I ask them what they think will happen, in the wake of the ruling. For a moment I’m once again just another malingering driver, frittering away a few minutes between jobs, pondering legal or philosophical mysteries well beyond the grasp of anyone present. “It depends, you know,” Al-Mohammad begins, and we discuss the different ways employee status would be an upgrade over the contractor life, a boilerplate rundown that you’re likely familiar with (401k, medical, etc.).
The conversation goes much the same way with Simon, a Bangladeshi driver who’s just come from the Uber and Lyft offices with his wife. They’re recent Maryland transplants who have to jump through a few hoops to re-enroll in the New York territory. He tells me that Maryland/D.C. driving is very difficult, that one relies on those rare long fares to make ends meet. Without rideshare drivers, do you have rideshare companies? Of course not. Would it be better to be an employee, rather than an independent contractor? Of course. The well-meaning uselessness of the discussion dissipates in the air, and we part ways politely.
I snag a driver walking out of Uber with one of those shiny, branded folders. He asked me not to use his name, but his heartache had to do with health care. “I pay $600 a month for health coverage. Every week I make money driving, but it goes right out again.” Tell me you don’t know what that’s like.
I reached out to Uber, Lyft, Grubhub, and other firms to see if they wanted to add anything to the conversation. Uber, whose long history of icing out press inquiries makes the Obama administration look like the paragon of transparency, didn’t reply to my email. Lyft didn’t get back to me in time, but their auto-reply had that fuzzy, Lyft-is-nicer tone. (“We know you’re likely on a deadline…” Aw, shucks.) Grubhub’s communications VP, Brendan Lewis, replied quickly with a note explaining that the company has an ongoing court case of its own — Lawson v. Grubhub, a case not unlike Dynamex, except this time the plaintiff is a delivery driver, not a firm — and couldn’t really comment substantially, except to say that Grubhub would continue to ensure its delivery partners “can take advantage of the flexibility they value from working with our company,” etc., etc.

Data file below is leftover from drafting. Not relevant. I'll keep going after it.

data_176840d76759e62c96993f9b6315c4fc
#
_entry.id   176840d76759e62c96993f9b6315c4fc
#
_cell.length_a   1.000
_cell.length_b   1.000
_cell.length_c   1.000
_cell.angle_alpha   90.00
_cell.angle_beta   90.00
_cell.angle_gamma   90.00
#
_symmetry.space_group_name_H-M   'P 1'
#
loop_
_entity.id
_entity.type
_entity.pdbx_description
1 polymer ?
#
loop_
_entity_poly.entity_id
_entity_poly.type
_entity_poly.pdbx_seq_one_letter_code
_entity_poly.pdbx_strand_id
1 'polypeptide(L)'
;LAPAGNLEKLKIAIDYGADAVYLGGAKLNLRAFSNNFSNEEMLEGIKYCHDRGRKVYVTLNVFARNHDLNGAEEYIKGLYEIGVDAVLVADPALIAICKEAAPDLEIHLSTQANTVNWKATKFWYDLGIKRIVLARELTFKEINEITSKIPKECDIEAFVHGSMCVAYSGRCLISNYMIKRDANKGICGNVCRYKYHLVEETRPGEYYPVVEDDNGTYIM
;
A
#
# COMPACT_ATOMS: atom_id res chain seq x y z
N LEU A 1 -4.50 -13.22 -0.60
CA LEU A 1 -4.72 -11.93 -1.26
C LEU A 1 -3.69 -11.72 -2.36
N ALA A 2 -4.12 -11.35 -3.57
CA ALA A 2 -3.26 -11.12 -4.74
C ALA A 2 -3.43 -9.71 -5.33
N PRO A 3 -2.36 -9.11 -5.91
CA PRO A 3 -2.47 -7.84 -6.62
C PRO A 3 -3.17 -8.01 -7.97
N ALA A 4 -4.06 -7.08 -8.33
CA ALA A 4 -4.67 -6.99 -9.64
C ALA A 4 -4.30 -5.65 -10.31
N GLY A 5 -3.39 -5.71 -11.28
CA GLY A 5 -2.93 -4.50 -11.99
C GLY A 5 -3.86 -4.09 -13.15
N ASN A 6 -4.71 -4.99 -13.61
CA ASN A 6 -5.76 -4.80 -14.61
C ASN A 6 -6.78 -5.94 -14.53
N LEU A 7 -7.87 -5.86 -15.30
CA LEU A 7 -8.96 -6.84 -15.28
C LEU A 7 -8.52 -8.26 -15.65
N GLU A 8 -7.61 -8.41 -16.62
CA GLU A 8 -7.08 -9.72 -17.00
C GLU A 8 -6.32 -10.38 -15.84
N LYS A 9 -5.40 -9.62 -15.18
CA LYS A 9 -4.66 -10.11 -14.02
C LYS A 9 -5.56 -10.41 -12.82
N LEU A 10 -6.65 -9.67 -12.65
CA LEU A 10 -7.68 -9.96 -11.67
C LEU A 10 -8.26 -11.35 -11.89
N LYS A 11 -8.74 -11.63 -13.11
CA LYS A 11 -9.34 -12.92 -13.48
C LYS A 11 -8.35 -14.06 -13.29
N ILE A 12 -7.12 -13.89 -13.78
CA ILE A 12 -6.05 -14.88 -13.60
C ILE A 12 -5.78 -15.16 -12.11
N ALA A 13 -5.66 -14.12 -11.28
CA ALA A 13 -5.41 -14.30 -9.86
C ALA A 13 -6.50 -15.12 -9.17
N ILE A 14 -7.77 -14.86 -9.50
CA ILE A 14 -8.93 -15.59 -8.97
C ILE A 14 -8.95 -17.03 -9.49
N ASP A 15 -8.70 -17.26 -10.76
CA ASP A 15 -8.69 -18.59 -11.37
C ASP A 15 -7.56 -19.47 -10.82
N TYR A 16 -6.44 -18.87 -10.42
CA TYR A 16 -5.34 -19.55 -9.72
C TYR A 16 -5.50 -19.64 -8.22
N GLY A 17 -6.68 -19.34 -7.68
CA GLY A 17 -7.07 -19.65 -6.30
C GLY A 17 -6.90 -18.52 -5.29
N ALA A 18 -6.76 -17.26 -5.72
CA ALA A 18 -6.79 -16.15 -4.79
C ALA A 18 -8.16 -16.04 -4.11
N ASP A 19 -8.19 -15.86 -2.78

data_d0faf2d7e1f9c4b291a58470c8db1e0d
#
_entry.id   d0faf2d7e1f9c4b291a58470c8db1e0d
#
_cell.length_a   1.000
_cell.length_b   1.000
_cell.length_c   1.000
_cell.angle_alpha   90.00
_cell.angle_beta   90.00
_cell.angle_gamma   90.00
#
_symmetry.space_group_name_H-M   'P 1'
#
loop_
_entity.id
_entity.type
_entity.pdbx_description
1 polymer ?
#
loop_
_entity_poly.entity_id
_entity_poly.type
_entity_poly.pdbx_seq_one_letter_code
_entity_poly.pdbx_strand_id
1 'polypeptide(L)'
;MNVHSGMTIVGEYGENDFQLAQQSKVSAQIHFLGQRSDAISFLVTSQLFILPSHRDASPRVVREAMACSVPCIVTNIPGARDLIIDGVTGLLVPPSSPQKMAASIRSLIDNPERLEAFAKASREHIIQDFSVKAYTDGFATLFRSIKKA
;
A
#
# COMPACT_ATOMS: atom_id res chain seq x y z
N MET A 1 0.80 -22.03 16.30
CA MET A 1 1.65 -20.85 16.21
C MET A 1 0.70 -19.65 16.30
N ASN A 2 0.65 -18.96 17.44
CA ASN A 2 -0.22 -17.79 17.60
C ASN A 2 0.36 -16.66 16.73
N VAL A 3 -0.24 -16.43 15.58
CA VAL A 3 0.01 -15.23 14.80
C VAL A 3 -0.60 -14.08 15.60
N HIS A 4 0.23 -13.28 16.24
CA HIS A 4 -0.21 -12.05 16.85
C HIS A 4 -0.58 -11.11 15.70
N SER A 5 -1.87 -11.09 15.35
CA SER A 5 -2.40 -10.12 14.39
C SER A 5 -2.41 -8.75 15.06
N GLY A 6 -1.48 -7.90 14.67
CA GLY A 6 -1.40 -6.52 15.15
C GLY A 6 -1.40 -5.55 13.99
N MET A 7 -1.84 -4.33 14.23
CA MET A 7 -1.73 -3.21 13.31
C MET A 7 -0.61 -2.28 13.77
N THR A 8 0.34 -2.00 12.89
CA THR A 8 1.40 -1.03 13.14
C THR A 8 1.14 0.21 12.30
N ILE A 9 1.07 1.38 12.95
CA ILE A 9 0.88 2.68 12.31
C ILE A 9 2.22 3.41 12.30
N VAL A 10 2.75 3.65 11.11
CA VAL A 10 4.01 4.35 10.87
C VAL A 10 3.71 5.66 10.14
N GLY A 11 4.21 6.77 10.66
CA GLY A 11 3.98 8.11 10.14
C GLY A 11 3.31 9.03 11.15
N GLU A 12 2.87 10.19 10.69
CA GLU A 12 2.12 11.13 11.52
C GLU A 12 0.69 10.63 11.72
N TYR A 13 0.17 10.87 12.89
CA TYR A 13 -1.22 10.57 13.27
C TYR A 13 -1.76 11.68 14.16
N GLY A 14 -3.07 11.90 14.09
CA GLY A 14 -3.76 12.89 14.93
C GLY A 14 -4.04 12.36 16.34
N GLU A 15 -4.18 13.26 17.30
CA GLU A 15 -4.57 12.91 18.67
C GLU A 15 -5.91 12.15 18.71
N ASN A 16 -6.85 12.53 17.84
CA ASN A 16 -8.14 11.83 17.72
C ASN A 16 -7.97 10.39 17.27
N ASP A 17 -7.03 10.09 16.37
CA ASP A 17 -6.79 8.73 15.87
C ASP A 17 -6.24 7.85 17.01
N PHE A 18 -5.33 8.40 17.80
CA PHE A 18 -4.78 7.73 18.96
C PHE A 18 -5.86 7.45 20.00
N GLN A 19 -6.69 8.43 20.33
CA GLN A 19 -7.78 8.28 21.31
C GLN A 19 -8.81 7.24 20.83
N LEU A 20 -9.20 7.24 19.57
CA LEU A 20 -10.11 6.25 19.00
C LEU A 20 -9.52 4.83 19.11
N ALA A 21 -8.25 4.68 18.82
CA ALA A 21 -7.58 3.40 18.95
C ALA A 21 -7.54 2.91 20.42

Between drivers who can only speculate, but who are more than cognizant of the challenges “independence” entails, and the companies, guided by whatever mechanisms they can exploit to acquire and maintain a competitive edge, there’s little definitive that can be said to project the consequences of the California court’s ruling into the industry’s future. The Los Angeles Times got some pointers from Michael Chasalow, a USC law professor, who suggested that rideshare companies might have to reclassify contractors under the new ruling, but that it wouldn’t be a panacea for the drivers because the ruling — and any decisions made in its wake — will be interpreted as narrowly as possible by any and every company it affects. In California, some things (like wages and down time) might experience a shift, while others (like what’s considered taxable income, and what can be deducted as a business expense) remain nested within other, equally lugubrious legal entanglements.
For example, an ongoing case pitting rideshare drivers against the city of Seattle over the right to unionize is a whole other sticky wicket. Unlike a wide range of industries and professions, from education to law enforcement, entertainment, and construction, the taxi industry has, infamously, never welcomed unionization on a significant scale, preferring instead to commodify the right of pickups, first with a marketplace of medallions, now with smartphone software. The act of reclassifying drivers as employees, rather than contractors, might change that, especially in an era that’s seen a recent spike in collective action.
A state other than California could, conceivably, hear a suit against Uber or Lyft, brought by an agglomeration of drivers, using the California Supreme Court decision as a precedent. It’s taken a little less than a decade for these firms to grow from a weird little idea to an integral part of our daily lives. There’s nothing to be said for sure about what’s to come, except that, in the post–Cambridge Analytica, post-#DeleteUber age, more than a few of us are wary of the utopian promise of “the disruptors,” and we’re beginning to become more aware, in matters as far-ranging as health, security, and labor relations, of what’s a feature, and what’s a bug.